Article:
3.10 AIPS external disk files

AIPS maintains a wide range of disk files for its own use internally. Unless you intend to write programs for AIPS you need not be concerned about their formats or, in many cases, even their existence. However, recent versions of AIPS also support “external” disk files to be read from and written to disk directories controlled by you. You may read and write from/to binary “FITS-disk” files with TPHEAD, UVLOD, IMLOD, FITLD, FITTP, and FITAB.. AIPS and some tasks also allow text files to be read or written from/to disk. For example, all print tasks can be instructed to append their output to user-specified text files. These can be examined later with an editor or written to tape with standard tape utilities. The two PostScript tasks, LWPLA and TVCPS, can be instructed to write their output plots in user-specified text files for later processing and, for example, inclusion in manuscripts. And AIPS itself can be instructed to take its input commands from user-created text files.

3.10.1 Disk text files

The most significant user control over external files is the specification of the file’s full name, i.e., its directory path and its name in that path. You specify the directory path by creating an environment variable (“logical name” in AIPSpeak) before starting AIPS. The simplest way is to change directory (cd Unix utility) to the area you wish to use and enter

% setenv  MYAREA  ‘pwd‘  C R

where MYAREA is a logical name of your choosing (but all in upper case). Note that the pwd is surrounded by backward single quote marks. The grammar above is for users of c-shell and tc-shell. Users of korn, bourne, and bash shells would type:

$  MYAREA=‘pwd‘; export MYAREA  C R

also with backward single quote marks. If you are going to read a text file into AIPS, its name must also be in upper-case letters. Finally, inside AIPS, you specify the file with, e.g.,

> OUTPRINT  = ’MYAREA:3C123.PRT’  C R

where 3C123.PRT is any all upper-case file name of your choosing. Note the surrounding quote marks and the colon that separates the logical name and the file name portions. You may put the file anywhere under any name you choose, but we request that you put it an area owned by you, if you have one, or that you use an identifying name and a standard AIPS area set aside for the purpose. Files left around in the AIPS directories are subject to summary deletion. Be sure that AIPS has the privilege to write into your directory; use chmod to allow appropriate write privilege on the directory file (try to avoid world write!). On Unix systems, duplicate file names are not allowed and AIPS tasks will usually die when trying to write a file name that already exists. Print tasks will append to pre-existing files, however. The verb FILEZAP allows you to delete external files from inside AIPS. The name of the file to be deleted is given as an immediate argument.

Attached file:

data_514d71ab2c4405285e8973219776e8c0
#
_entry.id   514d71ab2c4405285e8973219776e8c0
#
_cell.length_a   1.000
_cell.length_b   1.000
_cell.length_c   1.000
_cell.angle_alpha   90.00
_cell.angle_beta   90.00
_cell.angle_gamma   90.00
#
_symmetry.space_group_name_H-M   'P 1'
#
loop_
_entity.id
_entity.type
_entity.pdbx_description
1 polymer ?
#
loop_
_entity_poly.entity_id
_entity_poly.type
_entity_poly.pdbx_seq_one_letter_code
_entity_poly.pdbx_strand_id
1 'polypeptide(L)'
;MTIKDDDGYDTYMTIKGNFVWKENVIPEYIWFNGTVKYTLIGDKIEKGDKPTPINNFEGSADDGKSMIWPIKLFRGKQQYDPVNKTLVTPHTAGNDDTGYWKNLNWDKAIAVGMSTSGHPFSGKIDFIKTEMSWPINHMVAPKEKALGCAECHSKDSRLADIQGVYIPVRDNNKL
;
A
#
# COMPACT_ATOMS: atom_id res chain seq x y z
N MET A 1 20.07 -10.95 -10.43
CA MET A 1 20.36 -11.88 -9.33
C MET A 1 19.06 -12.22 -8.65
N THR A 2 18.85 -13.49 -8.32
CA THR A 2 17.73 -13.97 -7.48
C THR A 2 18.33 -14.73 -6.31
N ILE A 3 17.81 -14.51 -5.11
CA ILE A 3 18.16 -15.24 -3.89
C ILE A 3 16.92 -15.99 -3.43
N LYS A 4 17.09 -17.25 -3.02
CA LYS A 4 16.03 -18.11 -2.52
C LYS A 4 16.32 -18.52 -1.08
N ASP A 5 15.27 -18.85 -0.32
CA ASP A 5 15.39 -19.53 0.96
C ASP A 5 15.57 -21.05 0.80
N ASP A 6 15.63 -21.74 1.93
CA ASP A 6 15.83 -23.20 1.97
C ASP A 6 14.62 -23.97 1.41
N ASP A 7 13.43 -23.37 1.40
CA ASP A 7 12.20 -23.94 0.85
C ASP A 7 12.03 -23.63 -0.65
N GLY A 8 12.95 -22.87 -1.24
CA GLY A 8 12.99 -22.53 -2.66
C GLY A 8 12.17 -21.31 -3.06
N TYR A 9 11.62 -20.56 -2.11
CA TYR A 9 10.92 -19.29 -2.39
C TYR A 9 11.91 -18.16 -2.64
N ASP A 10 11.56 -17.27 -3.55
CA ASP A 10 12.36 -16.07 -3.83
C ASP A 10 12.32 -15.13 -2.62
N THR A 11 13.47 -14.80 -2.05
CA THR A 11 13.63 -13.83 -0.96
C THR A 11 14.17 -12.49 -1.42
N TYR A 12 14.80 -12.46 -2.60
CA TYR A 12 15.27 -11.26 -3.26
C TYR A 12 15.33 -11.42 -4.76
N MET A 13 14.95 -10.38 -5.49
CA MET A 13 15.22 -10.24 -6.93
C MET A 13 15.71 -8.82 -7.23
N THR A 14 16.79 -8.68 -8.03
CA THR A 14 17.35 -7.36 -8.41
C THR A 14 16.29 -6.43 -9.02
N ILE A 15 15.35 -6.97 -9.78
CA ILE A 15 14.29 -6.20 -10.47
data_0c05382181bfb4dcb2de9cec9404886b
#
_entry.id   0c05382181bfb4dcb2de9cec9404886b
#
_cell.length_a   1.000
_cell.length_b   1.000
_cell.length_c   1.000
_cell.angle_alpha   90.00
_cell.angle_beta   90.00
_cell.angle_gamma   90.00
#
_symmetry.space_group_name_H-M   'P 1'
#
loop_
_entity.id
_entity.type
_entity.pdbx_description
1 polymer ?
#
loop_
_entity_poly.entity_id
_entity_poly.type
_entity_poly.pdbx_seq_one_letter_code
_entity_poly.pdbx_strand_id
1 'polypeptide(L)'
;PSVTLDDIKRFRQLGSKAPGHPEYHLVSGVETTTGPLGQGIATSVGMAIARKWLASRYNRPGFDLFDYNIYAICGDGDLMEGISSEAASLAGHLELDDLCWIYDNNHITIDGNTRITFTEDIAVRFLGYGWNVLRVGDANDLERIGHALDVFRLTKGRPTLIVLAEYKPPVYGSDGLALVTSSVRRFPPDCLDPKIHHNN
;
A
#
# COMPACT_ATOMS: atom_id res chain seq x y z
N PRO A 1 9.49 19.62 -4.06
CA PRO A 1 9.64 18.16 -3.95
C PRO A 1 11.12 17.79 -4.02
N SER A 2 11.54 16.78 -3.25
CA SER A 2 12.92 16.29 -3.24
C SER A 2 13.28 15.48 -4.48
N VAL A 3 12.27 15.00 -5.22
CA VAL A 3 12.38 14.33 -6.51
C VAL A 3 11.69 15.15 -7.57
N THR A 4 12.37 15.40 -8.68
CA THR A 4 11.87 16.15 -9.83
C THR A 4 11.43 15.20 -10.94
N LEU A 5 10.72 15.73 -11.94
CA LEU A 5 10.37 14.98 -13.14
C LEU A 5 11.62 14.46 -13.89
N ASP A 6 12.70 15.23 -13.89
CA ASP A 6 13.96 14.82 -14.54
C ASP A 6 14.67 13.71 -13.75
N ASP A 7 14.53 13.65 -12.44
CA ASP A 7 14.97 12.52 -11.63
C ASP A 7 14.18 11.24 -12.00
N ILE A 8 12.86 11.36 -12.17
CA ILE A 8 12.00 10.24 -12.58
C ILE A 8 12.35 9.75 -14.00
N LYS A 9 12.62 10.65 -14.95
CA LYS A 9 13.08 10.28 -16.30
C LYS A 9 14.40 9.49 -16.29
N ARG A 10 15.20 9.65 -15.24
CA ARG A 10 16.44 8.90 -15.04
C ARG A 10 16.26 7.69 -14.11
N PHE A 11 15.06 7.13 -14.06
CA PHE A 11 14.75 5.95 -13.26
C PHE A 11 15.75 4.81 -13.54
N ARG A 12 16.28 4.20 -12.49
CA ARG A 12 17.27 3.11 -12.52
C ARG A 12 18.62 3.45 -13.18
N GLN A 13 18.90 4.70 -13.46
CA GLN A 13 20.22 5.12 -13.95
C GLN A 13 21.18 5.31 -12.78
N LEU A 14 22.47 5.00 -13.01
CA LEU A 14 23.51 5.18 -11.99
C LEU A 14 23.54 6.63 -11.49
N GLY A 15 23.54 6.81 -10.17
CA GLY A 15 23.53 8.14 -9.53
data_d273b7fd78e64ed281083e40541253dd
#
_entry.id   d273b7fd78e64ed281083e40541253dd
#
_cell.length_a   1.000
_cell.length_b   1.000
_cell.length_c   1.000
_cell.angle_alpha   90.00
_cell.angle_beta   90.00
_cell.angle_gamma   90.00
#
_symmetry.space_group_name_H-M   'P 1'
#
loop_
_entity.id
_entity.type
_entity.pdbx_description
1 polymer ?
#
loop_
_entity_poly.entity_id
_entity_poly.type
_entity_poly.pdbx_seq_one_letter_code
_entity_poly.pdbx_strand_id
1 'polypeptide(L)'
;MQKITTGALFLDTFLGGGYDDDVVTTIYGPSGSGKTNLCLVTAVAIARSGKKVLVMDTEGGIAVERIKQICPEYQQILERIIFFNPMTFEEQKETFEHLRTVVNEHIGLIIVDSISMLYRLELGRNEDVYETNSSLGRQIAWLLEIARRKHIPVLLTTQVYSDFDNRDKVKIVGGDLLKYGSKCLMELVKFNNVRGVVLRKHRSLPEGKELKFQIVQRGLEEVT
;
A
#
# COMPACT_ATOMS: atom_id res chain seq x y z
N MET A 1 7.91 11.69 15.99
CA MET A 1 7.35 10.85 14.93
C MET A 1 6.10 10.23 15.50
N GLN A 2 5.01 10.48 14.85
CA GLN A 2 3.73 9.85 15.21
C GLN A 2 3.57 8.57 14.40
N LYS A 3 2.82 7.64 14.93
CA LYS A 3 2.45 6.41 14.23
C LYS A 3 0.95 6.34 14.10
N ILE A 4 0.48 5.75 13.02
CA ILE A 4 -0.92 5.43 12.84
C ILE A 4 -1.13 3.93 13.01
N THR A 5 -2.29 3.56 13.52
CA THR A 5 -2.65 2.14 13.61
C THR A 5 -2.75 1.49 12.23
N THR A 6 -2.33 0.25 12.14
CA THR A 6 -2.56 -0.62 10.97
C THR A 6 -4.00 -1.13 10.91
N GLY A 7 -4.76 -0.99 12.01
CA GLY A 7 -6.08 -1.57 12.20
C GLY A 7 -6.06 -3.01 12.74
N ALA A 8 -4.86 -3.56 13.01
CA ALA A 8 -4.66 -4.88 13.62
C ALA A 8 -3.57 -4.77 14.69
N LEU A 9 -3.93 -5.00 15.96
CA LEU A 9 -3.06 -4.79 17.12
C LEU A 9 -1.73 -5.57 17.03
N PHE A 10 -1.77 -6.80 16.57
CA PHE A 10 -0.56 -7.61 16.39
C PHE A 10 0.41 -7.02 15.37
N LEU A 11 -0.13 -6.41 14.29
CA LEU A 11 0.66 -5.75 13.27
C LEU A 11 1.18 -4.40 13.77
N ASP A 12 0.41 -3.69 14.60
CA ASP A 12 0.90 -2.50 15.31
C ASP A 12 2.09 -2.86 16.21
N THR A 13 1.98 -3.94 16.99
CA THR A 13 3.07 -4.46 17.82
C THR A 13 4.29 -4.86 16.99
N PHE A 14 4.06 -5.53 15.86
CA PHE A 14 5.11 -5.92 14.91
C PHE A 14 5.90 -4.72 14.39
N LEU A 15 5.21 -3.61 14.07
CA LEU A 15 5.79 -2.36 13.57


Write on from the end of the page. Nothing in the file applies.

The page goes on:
File names may also be entered as complete path names, so long as they do not require more than 48 characters, the length of the adverb data values. Thus

INTEXT = ’/home/primate2/egreisen/AIPS/Text.prt

Note that the trailing quote mark is left off and this is the last command on the input line so that the case is preserved.

Ordinary text files are used in AIPS for a variety of purposes. Every print task offers the option of saving the output in a file specified by OUTPRINT rather than immediately printing and discarding it. Similarly, output PostScript files from LWPLA and TVCPS may be saved in files specified by OUTFILE rather than immediately printing and discarding them. They may be used later in larger displays, or even enclosed as figures in a TEX document such as this CookBook. OUTTEXT is used by numerous other tasks, such as SLICE and IMEAN, to write output specific to the tasks which may be of use to other programs. AIPS tables may even be written as text files by task TBOUT, edited by the user, and then read back in by task TBIN. History files may be revised in a similar manner. Adverbs INFILE, INTEXT, CALIN, and INLIST may be used by a number of tasks to specify source models, lists of “star” positions, holography data, and the like. Television color tables are read from and written to disk text files specified with the OFMFILE adverb.

3.10.2 RUN files

RUN files are ordinary text files containing AIPS commands to be executed in sequence in a batch-like manner. They are often used to define procedures which you save in your own area or in an AIPS-provided public area with the logical name $RUNFIL. The name of the file must be all upper case letters, followed by a period, followed by your user number as a three-digit “extended-hexadecimal” number with leading zeros. (To translate between decimal and extended hexadecimal, use the AIPS procedures or the AIPS verbs called EHEX and REHEX.) The files are edited from Unix level using emacs, vi, textedit or your other preferred text editor. For example, log in to the aips (or your own) account. From Unix level, type:

% cd  $RUNFIL

to change to RUN area.

% emacs  MAPIT.03D  C R

to edit with emacs a file called MAPIT for user 121. You may now also use any area of your choosing instead of the public $RUNFIL area. For instructions on the individual editors, consult the appropriate Unix Manuals. Instruction manuals for the GNU emacs editor are available from local computer staff. A SAVE area (3.5) may be written as a RUN file if you first GET the area and then use SG2RUN.

To use the RUN file, define a logical name as in the previous Section. Then start up AIPS under your user number and enter

> VERSION  = ’MYAREA’  C R

where MYAREA is your disk area, or

> VERSION  = ’    C R

if $RUNFIL is to be used

> RUN  FILE  C R

to execute the file named FILE.uuu

where uuu is your user number if extended hexadecimal with leading zeros to make three digits.

3.10.3 FITS-disk files

FITS is an IAU-endorsed binary format standard for astronomical data heavily used by AIPS for almost all of its data on disk and magnetic tape. In fact, it is the only format written by AIPS except for simple tape copying. The basic FITS paper (by Wells, Greisen, and Harten) appeared in Astronomy & Astrophysics Supplement Series, Volume 44, pages 363–374, 1981. The newsgroup sci.astro.fits is devoted to discussion of FITS. World-wide web users can access the FITS home page at http://fits.gsfc.nasa.gov/fits_home.html